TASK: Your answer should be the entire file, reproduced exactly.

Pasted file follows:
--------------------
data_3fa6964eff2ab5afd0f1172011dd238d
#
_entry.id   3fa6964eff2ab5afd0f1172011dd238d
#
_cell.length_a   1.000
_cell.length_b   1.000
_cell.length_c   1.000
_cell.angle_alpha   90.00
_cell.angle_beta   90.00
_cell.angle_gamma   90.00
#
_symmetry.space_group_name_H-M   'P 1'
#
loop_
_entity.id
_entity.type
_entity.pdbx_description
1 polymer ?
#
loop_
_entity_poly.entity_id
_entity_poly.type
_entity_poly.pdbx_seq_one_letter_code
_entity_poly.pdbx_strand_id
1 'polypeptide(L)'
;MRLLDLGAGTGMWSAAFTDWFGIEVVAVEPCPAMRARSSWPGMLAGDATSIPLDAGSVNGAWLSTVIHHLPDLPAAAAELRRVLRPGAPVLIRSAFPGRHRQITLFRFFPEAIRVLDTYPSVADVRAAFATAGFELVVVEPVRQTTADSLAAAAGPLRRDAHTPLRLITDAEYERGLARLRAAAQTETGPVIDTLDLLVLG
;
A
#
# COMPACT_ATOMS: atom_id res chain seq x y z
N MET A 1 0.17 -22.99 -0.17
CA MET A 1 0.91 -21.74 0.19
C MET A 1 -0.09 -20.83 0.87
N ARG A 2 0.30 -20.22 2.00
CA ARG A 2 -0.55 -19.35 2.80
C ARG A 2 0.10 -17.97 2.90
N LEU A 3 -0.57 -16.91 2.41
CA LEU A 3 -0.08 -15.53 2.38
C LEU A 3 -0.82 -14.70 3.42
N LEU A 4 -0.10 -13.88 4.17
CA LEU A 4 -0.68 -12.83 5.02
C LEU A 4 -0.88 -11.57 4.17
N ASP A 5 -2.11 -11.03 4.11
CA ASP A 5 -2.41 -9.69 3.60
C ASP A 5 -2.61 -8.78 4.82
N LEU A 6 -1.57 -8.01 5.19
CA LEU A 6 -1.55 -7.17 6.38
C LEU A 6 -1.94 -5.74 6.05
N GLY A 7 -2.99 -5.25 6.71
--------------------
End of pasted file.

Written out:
data_3fa6964eff2ab5afd0f1172011dd238d
#
_entry.id   3fa6964eff2ab5afd0f1172011dd238d
#
_cell.length_a   1.000
_cell.length_b   1.000
_cell.length_c   1.000
_cell.angle_alpha   90.00
_cell.angle_beta   90.00
_cell.angle_gamma   90.00
#
_symmetry.space_group_name_H-M   'P 1'
#
loop_
_entity.id
_entity.type
_entity.pdbx_description
1 polymer ?
#
loop_
_entity_poly.entity_id
_entity_poly.type
_entity_poly.pdbx_seq_one_letter_code
_entity_poly.pdbx_strand_id
1 'polypeptide(L)'
;MRLLDLGAGTGMWSAAFTDWFGIEVVAVEPCPAMRARSSWPGMLAGDATSIPLDAGSVNGAWLSTVIHHLPDLPAAAAELRRVLRPGAPVLIRSAFPGRHRQITLFRFFPEAIRVLDTYPSVADVRAAFATAGFELVVVEPVRQTTADSLAAAAGPLRRDAHTPLRLITDAEYERGLARLRAAAQTETGPVIDTLDLLVLG
;
A
#
# COMPACT_ATOMS: atom_id res chain seq x y z
N MET A 1 0.17 -22.99 -0.17
CA MET A 1 0.91 -21.74 0.19
C MET A 1 -0.09 -20.83 0.87
N ARG A 2 0.30 -20.22 2.00
CA ARG A 2 -0.55 -19.35 2.80
C ARG A 2 0.10 -17.97 2.90
N LEU A 3 -0.57 -16.91 2.41
CA LEU A 3 -0.08 -15.53 2.38
C LEU A 3 -0.82 -14.70 3.42
N LEU A 4 -0.10 -13.88 4.17
CA LEU A 4 -0.68 -12.83 5.02
C LEU A 4 -0.88 -11.57 4.17
N ASP A 5 -2.11 -11.03 4.11
CA ASP A 5 -2.41 -9.69 3.60
C ASP A 5 -2.61 -8.78 4.82
N LEU A 6 -1.57 -8.01 5.19
CA LEU A 6 -1.55 -7.17 6.38
C LEU A 6 -1.94 -5.74 6.05
N GLY A 7 -2.99 -5.25 6.71